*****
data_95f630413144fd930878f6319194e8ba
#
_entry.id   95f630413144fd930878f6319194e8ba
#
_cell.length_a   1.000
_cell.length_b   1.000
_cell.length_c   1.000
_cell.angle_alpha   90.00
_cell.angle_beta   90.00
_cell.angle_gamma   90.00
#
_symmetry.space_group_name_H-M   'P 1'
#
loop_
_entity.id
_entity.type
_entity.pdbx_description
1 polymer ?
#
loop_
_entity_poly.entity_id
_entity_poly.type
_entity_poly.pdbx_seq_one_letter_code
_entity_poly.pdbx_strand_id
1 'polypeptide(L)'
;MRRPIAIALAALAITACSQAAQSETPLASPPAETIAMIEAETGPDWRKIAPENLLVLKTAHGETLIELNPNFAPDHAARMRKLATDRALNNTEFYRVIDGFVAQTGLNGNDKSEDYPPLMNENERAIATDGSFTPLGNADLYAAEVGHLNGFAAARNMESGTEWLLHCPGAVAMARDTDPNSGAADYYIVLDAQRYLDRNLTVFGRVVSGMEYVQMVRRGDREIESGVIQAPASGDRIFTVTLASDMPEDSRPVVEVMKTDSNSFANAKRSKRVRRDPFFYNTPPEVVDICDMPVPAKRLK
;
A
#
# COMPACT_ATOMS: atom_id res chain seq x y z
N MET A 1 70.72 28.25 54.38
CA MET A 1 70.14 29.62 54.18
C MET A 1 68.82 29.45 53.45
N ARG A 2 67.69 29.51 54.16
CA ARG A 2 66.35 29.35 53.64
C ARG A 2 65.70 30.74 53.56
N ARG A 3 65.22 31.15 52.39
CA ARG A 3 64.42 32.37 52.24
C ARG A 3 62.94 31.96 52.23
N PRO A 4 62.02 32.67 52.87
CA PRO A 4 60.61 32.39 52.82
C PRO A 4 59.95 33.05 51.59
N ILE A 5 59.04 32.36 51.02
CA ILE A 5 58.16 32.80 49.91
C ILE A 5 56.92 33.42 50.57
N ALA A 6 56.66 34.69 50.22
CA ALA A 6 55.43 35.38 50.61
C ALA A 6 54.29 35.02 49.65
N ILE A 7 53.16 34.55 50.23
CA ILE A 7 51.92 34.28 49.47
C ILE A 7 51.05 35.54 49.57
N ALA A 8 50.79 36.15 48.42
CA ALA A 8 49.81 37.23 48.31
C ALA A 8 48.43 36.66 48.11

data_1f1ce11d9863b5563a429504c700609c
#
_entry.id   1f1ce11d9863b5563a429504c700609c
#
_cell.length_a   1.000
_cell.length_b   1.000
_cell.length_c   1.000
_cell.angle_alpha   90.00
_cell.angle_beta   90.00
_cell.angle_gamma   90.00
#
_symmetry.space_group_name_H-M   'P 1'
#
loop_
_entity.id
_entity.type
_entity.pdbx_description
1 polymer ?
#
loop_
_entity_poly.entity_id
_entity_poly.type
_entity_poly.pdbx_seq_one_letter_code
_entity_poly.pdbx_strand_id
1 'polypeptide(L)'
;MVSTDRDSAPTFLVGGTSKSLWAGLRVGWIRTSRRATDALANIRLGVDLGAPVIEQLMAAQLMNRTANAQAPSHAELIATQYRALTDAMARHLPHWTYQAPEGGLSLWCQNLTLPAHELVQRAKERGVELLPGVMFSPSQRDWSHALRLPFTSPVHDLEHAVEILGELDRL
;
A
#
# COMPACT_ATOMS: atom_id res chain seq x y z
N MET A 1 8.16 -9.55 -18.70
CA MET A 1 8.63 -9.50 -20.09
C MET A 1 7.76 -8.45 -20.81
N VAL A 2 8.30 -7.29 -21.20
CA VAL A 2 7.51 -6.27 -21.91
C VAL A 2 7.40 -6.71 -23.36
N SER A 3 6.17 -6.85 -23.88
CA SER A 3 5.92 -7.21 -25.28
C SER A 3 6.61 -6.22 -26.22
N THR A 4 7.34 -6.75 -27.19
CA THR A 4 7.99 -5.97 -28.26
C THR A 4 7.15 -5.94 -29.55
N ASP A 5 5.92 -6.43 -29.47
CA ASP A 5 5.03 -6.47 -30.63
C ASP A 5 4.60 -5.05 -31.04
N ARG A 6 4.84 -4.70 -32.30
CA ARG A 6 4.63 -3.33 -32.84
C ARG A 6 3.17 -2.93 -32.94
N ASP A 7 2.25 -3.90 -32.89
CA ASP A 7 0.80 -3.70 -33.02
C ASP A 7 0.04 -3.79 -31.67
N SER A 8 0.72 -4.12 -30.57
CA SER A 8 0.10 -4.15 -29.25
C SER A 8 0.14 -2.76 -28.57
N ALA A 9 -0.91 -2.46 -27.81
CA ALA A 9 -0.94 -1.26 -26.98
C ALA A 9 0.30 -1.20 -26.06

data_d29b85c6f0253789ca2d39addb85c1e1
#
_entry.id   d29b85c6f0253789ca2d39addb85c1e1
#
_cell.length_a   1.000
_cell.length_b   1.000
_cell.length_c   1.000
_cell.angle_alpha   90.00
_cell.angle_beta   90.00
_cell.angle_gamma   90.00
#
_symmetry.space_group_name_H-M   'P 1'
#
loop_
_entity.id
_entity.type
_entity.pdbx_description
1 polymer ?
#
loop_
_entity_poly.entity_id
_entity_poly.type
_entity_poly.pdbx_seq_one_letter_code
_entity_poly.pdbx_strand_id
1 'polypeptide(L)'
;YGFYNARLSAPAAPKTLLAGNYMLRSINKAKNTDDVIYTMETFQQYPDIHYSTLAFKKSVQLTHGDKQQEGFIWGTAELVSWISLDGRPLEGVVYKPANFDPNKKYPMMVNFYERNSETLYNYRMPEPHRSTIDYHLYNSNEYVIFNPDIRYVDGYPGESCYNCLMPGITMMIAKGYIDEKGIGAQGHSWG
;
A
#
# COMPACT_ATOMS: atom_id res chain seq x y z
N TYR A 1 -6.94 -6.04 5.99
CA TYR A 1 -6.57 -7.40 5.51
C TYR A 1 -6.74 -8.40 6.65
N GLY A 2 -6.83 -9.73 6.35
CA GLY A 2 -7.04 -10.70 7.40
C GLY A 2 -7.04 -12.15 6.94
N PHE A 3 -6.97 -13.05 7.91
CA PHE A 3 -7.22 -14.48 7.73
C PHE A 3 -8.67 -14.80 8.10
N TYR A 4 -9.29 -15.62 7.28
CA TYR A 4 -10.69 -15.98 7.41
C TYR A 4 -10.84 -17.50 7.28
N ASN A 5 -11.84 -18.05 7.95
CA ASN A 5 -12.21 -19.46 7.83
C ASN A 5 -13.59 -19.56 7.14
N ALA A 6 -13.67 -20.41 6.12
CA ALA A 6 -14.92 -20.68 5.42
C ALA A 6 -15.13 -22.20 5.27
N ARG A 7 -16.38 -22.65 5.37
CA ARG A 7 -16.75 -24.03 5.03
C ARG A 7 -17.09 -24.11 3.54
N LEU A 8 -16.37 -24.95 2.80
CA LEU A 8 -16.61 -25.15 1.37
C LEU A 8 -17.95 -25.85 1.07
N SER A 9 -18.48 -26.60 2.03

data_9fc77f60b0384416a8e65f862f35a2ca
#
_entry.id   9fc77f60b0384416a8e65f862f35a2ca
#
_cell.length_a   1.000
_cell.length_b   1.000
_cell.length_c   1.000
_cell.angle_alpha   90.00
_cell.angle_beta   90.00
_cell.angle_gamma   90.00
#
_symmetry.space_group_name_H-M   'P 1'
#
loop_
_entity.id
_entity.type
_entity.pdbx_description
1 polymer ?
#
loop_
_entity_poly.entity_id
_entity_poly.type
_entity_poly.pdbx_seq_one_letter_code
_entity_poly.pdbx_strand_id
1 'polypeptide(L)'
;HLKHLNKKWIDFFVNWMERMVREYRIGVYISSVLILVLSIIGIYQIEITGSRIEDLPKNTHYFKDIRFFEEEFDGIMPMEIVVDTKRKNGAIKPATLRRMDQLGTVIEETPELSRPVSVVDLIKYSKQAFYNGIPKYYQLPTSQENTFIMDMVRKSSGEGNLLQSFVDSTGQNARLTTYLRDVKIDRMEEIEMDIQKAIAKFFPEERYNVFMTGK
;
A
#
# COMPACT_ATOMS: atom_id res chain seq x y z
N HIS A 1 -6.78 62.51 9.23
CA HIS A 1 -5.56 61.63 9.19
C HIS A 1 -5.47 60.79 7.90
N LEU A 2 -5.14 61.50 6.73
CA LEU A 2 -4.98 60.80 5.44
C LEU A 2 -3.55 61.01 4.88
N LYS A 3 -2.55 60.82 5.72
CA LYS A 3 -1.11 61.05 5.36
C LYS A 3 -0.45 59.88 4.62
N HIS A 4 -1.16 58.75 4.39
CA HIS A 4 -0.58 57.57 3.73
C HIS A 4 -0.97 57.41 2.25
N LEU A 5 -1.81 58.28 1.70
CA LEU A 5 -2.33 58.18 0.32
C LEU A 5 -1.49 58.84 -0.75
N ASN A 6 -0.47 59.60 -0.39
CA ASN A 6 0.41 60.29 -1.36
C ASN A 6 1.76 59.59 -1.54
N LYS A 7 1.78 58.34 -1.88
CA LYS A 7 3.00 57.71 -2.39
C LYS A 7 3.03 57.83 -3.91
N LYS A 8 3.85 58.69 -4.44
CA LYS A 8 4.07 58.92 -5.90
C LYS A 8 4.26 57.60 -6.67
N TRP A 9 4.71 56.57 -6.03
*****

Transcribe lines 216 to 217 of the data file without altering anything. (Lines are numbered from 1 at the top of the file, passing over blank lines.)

CA LYS A 7 3.00 57.71 -2.39
C LYS A 7 3.03 57.83 -3.91